• Welcome to Food & Drink Business’ Top 100 Food & Drink Companies for 2023. Together with IBISWorld, this flagship report ranks by revenue Australia’s biggest players in the food and drink sector. Who made it into the Top 10, which companies rose in the ranks with impressive revenue growth, and which ones fell – it’s a fascinating informative glimpse into Australia’s largest manufacturing sector.
    Welcome to Food & Drink Business’ Top 100 Food & Drink Companies for 2023. Together with IBISWorld, this flagship report ranks by revenue Australia’s biggest players in the food and drink sector. Who made it into the Top 10, which companies rose in the ranks with impressive revenue growth, and which ones fell – it’s a fascinating informative glimpse into Australia’s largest manufacturing sector.
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Welcome to The Food & Drink Business Top 100 Food & Drink Companies 2023 report. Compiled in collaboration with IBISWorld, this flagship report ranks by revenue Australia’s biggest players in the food and drink sector.

This year’s Top 100 reflects the financial reporting from calendar year 2022 and financial year 2023. It’s also worth noting that the list only includes manufacturers and, to minimise reporting inconsistencies, looks at the total revenue of the highest reporting ANZ entity of the company.

Let’s dive in.

The Top 10 was stable this year, in that all the companies in the 2022 Top 10 came back for an encore performance. But while the list was the same, there was some shuffling in the positions.

Fonterra remained untouchable with its $23 billion revenue for FY23, but only $6 billion separated #2 (JBS Australia) to #10 (Treasury Wine Estates).

There was a lot of good news this year, with 31 companies growing their revenue by double or triple figures. That was up from 23 in 2022. AlmondCo Australia and meat processor Craig Mostyn both had revenue growth above 100 per cent.

In terms of rankings, Craig Mostyn, Mort & Co, and Mackay Sugar had double digit moves up the list of 22, 13, and 10 places respectively.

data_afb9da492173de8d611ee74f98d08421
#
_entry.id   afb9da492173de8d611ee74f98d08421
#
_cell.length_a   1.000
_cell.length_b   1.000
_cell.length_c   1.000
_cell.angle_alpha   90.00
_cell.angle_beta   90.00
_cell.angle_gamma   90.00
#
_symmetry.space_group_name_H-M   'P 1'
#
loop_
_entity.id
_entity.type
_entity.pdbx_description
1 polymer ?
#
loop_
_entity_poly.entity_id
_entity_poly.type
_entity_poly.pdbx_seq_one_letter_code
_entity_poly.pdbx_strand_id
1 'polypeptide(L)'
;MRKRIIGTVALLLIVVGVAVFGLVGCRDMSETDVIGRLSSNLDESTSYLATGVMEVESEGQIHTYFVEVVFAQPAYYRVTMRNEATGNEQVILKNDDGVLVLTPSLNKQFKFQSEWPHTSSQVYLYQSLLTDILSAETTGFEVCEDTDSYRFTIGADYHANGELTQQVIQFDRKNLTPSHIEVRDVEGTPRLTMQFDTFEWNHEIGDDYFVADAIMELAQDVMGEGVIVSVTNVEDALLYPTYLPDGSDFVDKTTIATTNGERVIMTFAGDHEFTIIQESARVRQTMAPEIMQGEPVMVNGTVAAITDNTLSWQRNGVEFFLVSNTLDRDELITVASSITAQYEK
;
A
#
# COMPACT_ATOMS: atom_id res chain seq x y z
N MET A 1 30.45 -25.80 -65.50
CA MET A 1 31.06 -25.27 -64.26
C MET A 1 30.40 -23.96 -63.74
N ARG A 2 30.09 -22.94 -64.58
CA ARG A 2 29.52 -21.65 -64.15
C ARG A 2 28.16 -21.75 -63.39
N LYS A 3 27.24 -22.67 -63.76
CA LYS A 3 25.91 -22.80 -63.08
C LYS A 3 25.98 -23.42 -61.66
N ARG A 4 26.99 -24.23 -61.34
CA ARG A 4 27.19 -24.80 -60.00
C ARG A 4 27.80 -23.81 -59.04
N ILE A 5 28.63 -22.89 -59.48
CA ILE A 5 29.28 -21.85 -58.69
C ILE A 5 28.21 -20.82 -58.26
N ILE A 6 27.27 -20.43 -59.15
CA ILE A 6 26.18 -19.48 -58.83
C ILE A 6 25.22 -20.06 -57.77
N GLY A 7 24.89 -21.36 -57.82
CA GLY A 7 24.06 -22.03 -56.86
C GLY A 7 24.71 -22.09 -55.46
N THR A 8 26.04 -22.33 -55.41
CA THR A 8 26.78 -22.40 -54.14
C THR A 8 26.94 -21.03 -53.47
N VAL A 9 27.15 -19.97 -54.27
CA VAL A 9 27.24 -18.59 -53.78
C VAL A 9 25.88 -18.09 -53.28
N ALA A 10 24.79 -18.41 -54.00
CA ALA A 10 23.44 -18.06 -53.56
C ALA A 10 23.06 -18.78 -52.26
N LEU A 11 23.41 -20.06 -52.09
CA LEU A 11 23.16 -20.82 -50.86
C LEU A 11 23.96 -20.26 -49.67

And while some companies rise, others fall. While Australian Lamb Co’s revenue technically fell 53 per cent, that was due to a shortened reporting period. There were five other companies that recorded double digit drops in revenue, with infant formula manufacturers, Bellamy’s Organic and Synlait, registering 18.62% and 18.04% falls respectively.   

And finally, welcome to the eight new entrants. Some came rollicking in – Snack Brands, Geraldton Fishermen’s Co-op, and Scalzo Foods Group made their presence known with rankings of 42, 53, and 57 respectively.

Other new arrivals were malt producer Boortmalt Australia (58), almond grower Olam Orchards (59), Newly Wed Foods (64), Cordina Chickens (72), and Beston Global Food Company (95).

UPDATE: A correction to the Top 100 following publication, due to an incorrect figure an incorrect figure supplied for Vittoria Food & Beverage’s FY22 revenue by our data partner IBISWorld, meant the company’s FY23 revenue looked like it fell 17.5 per cent. In fact, when the correct figure was used (FY22 $213 million), Vittoria registered a 21 per cent rise in revenue to FY23 $258 million. 

Vittoria MD Rolando Schirato said the company’s impressive year was driven largely by an increase in its retail coffee sales, instant coffee, tea, its café business, and overall improvement in food service.

(Vittoria’s ranking in the 2023 Top 100 remains unchanged. The numerical listing reflects FY23 for all companies.)

You can read the full report here, and for more in-depth analysis follow the links below.

The full report

Top 100: The 2023 Top 10

Top 100: The climbers in 2023

Top 100: The falls of 2023

Top 100: 2023's new arrivals 

Top 100: Key sectors

Food & Drink Business, in collaboration with IBISWorld, presents this year’s Top 100 companies, a ranking by revenue of Australia’s largest players in the food and beverage sector. The report is sponsored by Foodmach.

The Top 100 reflects financial reporting from calendar year 2022 and financial year 22/23. The list is only inclusive of manufacturers and looks at total revenue of the highest reporting ANZ entity of the company.

Packaging News

Under pressure from shareholders to cut costs, Unilever has released a revised sustainability strategy that CEO Hein Schumacher describes as “unashamedly realistic”, while critics call it shameful.

The ACCC has instituted court proceedings against Clorox Australia, owner of GLAD-branded kitchen and garbage bags, over alleged false claims that bags were partly made of recycled 'ocean plastic'.

In news that is disappointing but not surprising given the recent reports on the unfolding Qenos saga, the new owner of Qenos has placed the company into voluntary administration. The closure of the Qenos Botany facility has also been confirmed.